There is, it has to be owned, the odd peccadillo, inevitable in a ten-day field trip with no proper authorities to fall back on in Paris. A tiny error is made about the lookout point in Dalt Vila, the Catalan-Gothic window of Can Comasema is described as 'Moorish' and La Marina (outside the walls) was not built, as he writes, after the French put an end to Algerian piracy (a version which went down a treat on the banks of the Seine). The meat though, the folklore, is highly accurate, even if drama is heightened for literary purposes. After all, that is what a travel writer does for a living, unlike the one-man encyclopaedist, the Archduke Luis Salvador. Here is Vuillier on a long-vanished courting custom:

Some days after my visit to San Antonio, I drove out to the village of Santa Eulalia, where I was again the guest of the parish priest. The peasants had just come out from attending mass, and as I was talking to the clergyman at the door of his house, I was startled by several loud reports. On my asking the priest what the sounds meant, he led me quickly to the foot of a little hill, where I perceived a girl walking slowly home from church. A young man with a musket was hurrying after her, and just as he overtook her he suddenly fired at her very feet, raising a cloud of stones and dust which almost hid her from view. But without so much as the quiver of an eyelash the girl continued to walk serenely on, and the young peasant placing himself by her side, they both continued their road chatting amicably together. This, it appears, is the recognised form of salutation between man and maid throughout the island, and the girls make it a point of honour to betray no emotion at the firing, though they are always taken unawares; for the lovers, wearing light espardenyas, creep up behind them as silently as panthers.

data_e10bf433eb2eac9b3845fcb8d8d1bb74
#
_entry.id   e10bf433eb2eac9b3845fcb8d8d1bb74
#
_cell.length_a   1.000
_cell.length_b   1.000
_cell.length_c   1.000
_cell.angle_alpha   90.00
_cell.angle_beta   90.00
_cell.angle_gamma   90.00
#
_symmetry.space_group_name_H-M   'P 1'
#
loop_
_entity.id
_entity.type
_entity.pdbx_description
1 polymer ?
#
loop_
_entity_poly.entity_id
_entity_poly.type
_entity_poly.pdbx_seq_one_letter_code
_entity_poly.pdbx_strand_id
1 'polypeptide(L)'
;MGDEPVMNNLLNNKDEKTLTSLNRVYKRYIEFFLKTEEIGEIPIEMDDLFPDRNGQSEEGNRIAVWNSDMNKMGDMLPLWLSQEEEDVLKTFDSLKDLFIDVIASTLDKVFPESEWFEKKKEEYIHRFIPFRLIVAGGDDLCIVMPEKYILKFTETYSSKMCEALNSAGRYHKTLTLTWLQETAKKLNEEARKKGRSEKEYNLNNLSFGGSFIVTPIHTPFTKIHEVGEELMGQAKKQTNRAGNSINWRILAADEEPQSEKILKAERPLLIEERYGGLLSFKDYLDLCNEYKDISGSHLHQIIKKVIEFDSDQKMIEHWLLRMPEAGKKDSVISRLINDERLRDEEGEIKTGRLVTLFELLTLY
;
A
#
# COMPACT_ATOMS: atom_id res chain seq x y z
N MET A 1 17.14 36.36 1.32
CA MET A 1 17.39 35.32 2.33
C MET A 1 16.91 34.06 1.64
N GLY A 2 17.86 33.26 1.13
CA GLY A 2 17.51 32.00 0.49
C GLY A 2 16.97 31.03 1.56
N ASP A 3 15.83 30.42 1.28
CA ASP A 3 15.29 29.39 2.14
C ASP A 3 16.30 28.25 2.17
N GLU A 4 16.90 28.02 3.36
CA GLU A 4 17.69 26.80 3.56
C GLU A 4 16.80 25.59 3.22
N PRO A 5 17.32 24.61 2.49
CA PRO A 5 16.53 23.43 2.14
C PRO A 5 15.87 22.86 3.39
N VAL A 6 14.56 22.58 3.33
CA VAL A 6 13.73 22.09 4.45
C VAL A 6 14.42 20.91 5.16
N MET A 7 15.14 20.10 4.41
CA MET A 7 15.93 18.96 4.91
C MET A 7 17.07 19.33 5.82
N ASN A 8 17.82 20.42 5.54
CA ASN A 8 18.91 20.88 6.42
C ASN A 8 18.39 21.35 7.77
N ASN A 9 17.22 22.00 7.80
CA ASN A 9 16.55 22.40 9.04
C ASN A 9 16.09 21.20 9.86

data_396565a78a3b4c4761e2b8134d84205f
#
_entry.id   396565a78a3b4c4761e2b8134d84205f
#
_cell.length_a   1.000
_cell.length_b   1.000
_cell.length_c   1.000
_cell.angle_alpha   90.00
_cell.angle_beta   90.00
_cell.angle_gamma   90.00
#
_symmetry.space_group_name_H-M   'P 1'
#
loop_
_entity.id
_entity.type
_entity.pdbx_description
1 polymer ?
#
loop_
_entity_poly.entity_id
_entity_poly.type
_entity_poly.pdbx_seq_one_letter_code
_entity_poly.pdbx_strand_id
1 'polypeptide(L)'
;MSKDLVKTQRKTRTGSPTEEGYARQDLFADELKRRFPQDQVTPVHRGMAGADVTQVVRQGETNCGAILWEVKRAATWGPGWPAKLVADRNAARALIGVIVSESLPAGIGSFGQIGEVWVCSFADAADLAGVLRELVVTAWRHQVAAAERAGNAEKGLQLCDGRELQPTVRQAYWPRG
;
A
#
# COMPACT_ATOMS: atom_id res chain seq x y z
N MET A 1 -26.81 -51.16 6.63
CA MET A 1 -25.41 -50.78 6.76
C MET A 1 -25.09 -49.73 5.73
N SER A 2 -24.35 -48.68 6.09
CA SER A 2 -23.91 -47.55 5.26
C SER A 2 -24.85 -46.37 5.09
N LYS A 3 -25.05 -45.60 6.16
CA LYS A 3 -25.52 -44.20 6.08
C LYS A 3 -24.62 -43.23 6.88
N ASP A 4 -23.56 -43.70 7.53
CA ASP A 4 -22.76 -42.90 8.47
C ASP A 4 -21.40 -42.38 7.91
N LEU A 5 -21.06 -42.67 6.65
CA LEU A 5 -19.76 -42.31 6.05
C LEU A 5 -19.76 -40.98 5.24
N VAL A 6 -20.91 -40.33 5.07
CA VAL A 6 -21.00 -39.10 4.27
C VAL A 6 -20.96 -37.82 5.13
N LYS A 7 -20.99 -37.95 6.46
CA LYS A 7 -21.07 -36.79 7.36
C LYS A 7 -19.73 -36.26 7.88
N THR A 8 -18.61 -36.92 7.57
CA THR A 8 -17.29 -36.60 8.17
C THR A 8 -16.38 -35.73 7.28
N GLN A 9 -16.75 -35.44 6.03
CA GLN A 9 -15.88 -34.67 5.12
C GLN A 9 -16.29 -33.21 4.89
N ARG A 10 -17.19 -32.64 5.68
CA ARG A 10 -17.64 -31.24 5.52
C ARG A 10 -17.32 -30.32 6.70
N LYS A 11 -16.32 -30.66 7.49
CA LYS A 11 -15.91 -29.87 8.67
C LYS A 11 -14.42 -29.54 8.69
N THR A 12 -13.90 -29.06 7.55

One could quote endlessly from this splendid book, so generously packed with amusing vignettes and ethnographic detail. The accompanying illustrations, exactly where required, elevate the whole to a veritable livre d'artiste. The detail of these engravings (in which Vuillier was assisted by one Charles Brabant) places them alongside the best of surviving photographs, as is confirmed by their repeated appearance in later works - and now websites. But this graphic fame is largely anonymous - or mealy-mouthed. Most Ibicencans have seen the illustration below, but few know the name of the Frenchman responsible, and local commentators inevitably trot out the well-worn cliché about his inability to write. There are twenty-eight illustrations in total, of which seventeen may be examined at http://www.uoc.es/humfil/eivifor/a2_cat/ e1/vuillier.html.

An Ardent Avowal